The College’s co-branded content BuzzFeed campaign came in for special strategic recognition early on in the awards cycle, when it earned a “2018 Hermes Creative Awards Spotlight.” In a blog post on “this year’s most noteworthy Hermes Creative Award entries,” the AMCP noted the collaborative WC-BuzzFeed campaign’s “overwhelming success” of gathering more than 82 million impressions across various social media and web platforms—including BuzzFeed, Facebook, Snapchat, and Instagram—that reached a targeted audience of prospective college students now in high school.

The Hermes Awards come on the heels of another award for the CRM team this spring, a Communitas Award for a story, video,and local and regional media coverage about the College’s Food Recovery Network project, led by the Student Environmental Alliance (SEA). The organization stated that, “Our judges found that your nominee clearly exhibits the spirit of communitas, a Latin word that means people coming together for the good of a community. Communitas winners are recognized for specific programs involving volunteerism, philanthropy and ethical, sustainable business practices.”

Here are some of the award-winning entries:
BuzzFeed:  https://www.buzzfeed.com/washingtoncollege
You’ll Love This Place: https://youtu.be/JfFvbF9BjyU
Year of the Bird: https://youtu.be/L2EDSsyII6Q
Like a Boss:
https://issuu.com/washingtoncollege/docs/washingtoncollege_alumni_mag_spring?e=30560835/59851447
Food Recovery Network: https://www.washcoll.edu/live/news/10629-good-eats

For more on the Hermes Creative Awards, visit https://hermesawards.com/

About Washington College

Founded in 1782, Washington College is the tenth oldest college in the nation and the first chartered under the new Republic. It enrolls approximately 1,450 undergraduates from more than 35 states and a dozen nations. With an emphasis on hands-on, experiential learning in the arts and sciences, and more than 40 multidisciplinary areas of study, the College is home to nationally recognized academic centers in the environment, history, and writing. Learn more at washcoll.edu.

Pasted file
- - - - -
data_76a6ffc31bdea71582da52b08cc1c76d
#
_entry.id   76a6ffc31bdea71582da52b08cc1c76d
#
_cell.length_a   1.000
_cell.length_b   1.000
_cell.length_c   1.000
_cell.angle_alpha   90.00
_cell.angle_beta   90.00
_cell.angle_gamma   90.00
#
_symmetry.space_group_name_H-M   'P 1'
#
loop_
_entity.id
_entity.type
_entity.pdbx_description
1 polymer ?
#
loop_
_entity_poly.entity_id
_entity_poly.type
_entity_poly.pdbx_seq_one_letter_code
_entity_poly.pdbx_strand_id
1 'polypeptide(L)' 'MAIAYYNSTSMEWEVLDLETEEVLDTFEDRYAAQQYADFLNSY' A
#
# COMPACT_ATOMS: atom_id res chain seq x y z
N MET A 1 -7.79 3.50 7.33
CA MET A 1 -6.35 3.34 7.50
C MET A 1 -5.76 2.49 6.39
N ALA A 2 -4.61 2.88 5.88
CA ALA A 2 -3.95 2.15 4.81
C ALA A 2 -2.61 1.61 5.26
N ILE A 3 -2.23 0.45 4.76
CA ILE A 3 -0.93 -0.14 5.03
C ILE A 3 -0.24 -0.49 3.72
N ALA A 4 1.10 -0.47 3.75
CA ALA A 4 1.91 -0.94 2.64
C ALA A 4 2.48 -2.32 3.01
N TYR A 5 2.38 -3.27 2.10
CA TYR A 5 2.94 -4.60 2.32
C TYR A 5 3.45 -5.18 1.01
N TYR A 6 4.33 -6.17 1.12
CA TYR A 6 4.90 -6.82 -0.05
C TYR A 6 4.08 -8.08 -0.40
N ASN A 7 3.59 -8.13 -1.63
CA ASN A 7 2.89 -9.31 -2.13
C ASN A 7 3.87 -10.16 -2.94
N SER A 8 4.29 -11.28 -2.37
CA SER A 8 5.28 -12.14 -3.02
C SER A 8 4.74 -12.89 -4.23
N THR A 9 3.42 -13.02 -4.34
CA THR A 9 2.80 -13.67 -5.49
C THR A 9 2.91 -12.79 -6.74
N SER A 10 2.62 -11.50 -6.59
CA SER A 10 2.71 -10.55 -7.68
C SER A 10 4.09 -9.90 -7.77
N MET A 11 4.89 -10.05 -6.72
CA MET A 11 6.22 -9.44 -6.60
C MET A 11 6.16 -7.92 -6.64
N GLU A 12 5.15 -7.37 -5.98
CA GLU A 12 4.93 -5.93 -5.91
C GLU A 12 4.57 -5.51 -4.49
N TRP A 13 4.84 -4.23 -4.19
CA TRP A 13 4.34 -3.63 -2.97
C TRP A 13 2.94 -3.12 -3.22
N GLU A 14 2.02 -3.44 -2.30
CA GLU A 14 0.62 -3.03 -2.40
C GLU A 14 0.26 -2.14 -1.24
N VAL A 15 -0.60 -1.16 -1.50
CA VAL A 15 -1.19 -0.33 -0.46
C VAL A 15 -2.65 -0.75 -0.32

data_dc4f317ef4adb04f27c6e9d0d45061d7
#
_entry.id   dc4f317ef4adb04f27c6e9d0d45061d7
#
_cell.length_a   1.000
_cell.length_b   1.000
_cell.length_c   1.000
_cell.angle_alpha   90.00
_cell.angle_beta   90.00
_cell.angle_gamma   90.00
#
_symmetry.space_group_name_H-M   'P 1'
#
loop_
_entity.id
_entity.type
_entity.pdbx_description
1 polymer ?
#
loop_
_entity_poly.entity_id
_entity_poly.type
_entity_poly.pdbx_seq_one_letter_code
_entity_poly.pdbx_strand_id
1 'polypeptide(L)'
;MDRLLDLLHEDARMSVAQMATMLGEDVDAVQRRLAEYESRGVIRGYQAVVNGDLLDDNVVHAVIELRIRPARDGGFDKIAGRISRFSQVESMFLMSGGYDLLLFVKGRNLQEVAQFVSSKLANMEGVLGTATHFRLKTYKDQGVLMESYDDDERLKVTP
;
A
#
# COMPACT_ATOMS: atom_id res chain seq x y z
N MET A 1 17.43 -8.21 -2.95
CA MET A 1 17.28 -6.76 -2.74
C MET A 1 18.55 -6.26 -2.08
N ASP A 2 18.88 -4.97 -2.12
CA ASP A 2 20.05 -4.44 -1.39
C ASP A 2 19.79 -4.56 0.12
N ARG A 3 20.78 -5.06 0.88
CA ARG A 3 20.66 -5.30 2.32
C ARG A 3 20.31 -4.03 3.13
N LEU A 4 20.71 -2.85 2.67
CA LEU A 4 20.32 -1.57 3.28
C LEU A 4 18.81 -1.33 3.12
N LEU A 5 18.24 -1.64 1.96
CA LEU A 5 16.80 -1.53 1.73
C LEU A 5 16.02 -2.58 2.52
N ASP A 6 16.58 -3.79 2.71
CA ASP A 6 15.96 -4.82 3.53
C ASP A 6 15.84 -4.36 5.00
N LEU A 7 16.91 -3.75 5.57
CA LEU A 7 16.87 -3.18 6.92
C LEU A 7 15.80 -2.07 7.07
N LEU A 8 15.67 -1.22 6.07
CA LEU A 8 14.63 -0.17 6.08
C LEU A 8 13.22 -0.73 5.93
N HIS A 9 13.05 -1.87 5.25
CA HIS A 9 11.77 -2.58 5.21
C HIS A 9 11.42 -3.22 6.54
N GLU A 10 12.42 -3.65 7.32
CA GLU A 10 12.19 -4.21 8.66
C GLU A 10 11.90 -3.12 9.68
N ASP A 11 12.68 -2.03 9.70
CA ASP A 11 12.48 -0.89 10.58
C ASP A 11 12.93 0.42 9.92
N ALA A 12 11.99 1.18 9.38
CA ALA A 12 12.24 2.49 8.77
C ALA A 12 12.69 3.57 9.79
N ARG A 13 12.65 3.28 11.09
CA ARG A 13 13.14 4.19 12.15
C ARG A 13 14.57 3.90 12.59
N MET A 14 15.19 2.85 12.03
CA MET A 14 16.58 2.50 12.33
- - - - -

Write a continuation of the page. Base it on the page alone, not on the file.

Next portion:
Washington College Partners with Wake Forest University

Adding another strategic collaboration to its growing list of post-graduate opportunities for students, Washington College is partnering with Wake Forest University’s School of Business for students who want to pursue a master’s degree in management. The agreement will streamline the application process for WC students and will provide scholarships based on their undergraduate efforts.

“This is a terrific opportunity for Washington College students who are not business management majors but are looking at a career in management,” says Patrice DiQuinzio, Provost and Dean. “Wake Forest is seeking students with a strong liberal arts background for this program, so it’s a natural fit for us.”

The Economist in 2017 ranked Wake Forest’s program fourth in the country, with 99 percent of its graduates landing jobs within six months of graduation. The ten-month program offers students a fast-paced introduction to business concepts related to finance, marketing, operations, business analytics, accounting, economics, organization behavior, ethics, career management, and information technology. The program also stresses teamwork skills with two “action learning projects.”